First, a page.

Peak information rate (PIR)—Rate at which tokens are put into bucket E, which specifies the average
packet transmission or forwarding rate allowed by bucket E.
Excess burst size (EBS)—Size of bucket E, which specifies the transient burst of traffic that bucket E
CBS is implemented with bucket C, and EBS with bucket E. In each evaluation, packets are measured
against the following bucket scenarios:
If bucket C has enough tokens, packets are colored green.
If bucket C does not have enough tokens but bucket E has enough tokens, packets are colored
If neither bucket C nor bucket E has sufficient tokens, packets are colored red.
Traffic policing supports policing the inbound traffic and the outbound traffic.
A typical application of traffic policing is to supervise the specification of certain traffic entering a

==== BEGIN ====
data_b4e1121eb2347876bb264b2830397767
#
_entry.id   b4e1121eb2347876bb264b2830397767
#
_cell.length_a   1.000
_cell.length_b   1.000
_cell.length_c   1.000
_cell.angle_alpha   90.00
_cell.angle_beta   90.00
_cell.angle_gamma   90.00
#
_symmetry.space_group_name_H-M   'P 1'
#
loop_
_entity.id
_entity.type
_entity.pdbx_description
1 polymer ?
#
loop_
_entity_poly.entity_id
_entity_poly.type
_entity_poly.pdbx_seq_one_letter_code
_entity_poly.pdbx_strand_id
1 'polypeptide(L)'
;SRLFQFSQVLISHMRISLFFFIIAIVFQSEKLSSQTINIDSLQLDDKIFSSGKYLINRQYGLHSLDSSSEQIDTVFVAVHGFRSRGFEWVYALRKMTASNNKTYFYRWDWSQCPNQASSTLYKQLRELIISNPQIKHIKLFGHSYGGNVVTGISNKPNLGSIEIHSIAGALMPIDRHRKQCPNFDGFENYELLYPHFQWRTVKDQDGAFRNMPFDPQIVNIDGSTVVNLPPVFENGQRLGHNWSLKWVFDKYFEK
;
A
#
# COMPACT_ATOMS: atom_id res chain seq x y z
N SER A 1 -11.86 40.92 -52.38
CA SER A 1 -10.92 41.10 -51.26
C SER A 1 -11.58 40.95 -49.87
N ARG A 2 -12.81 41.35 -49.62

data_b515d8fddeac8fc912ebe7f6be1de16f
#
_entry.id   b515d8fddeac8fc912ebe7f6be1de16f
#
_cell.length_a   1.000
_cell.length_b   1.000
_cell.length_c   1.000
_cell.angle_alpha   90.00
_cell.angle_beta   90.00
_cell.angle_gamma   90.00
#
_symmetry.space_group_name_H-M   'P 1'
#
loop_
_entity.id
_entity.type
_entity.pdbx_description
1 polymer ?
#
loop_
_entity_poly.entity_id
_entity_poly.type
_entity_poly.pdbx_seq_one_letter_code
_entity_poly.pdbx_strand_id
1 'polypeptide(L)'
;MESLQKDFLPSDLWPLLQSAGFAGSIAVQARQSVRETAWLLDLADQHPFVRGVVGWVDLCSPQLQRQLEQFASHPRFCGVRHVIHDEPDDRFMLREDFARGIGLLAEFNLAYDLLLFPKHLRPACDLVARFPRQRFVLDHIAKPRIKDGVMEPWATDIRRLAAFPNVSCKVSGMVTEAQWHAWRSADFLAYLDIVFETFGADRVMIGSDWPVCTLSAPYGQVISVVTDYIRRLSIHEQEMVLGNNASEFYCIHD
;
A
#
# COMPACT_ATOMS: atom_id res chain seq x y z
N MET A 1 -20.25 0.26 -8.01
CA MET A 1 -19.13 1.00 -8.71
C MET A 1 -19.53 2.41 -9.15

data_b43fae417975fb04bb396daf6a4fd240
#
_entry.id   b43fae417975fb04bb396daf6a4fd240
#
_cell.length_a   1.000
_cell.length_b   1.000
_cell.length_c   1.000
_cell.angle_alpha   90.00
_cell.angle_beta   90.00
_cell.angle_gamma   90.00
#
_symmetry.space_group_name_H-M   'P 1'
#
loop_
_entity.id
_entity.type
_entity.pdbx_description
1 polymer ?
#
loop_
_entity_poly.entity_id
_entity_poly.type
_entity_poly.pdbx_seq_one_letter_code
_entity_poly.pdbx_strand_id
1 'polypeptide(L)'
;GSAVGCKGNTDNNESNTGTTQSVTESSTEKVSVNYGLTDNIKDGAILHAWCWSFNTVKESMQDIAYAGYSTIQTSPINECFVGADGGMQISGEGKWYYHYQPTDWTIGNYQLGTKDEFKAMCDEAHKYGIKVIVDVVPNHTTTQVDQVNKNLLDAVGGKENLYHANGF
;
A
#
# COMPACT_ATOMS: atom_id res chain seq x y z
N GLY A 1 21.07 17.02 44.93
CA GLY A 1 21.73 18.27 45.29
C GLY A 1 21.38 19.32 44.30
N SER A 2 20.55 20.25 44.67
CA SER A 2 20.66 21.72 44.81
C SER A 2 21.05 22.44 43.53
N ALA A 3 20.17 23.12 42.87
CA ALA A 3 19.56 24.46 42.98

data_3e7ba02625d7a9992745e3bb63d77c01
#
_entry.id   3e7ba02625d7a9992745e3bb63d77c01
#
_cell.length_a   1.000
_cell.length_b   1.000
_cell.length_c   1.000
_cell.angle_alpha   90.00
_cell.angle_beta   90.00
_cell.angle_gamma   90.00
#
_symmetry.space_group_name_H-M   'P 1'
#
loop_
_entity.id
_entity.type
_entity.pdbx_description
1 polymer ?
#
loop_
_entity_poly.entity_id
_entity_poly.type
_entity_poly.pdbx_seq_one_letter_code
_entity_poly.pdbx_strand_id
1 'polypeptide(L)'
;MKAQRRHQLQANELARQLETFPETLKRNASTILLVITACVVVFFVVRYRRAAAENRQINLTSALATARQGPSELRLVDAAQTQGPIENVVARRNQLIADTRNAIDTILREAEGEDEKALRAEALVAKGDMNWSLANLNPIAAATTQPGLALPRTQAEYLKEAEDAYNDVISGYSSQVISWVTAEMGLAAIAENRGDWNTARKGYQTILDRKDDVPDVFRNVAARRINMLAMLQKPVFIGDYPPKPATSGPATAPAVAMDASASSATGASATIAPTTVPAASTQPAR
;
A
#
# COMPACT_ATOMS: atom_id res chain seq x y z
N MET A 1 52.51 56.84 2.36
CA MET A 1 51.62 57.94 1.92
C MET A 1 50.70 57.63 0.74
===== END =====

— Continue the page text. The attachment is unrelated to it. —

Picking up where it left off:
network and limit it within a reasonable range, or to "discipline" the extra traffic to prevent aggressive
use of network resources by a certain application. For example, you can limit bandwidth for HTTP
packets to less than 50% of the total. If the traffic of a certain session exceeds the limit, traffic policing can
drop the packets or reset the IP precedence of the packets.
outbound traffic on an interface.
Figure 9 Traffic policing
Traffic policing is widely used in policing traffic entering the networks of internet service providers (ISPs).
It can classify the policed traffic and take pre-defined policing actions on each packet depending on the
Forwarding the packet if the evaluation result is "conforming"
Dropping the packet if the evaluation result is "excess"
Forwarding the packet with its precedence, which can be 802.1p priority, DSCP, and local
precedence, re-marked if the evaluation result is "conforming"
shows an example of policing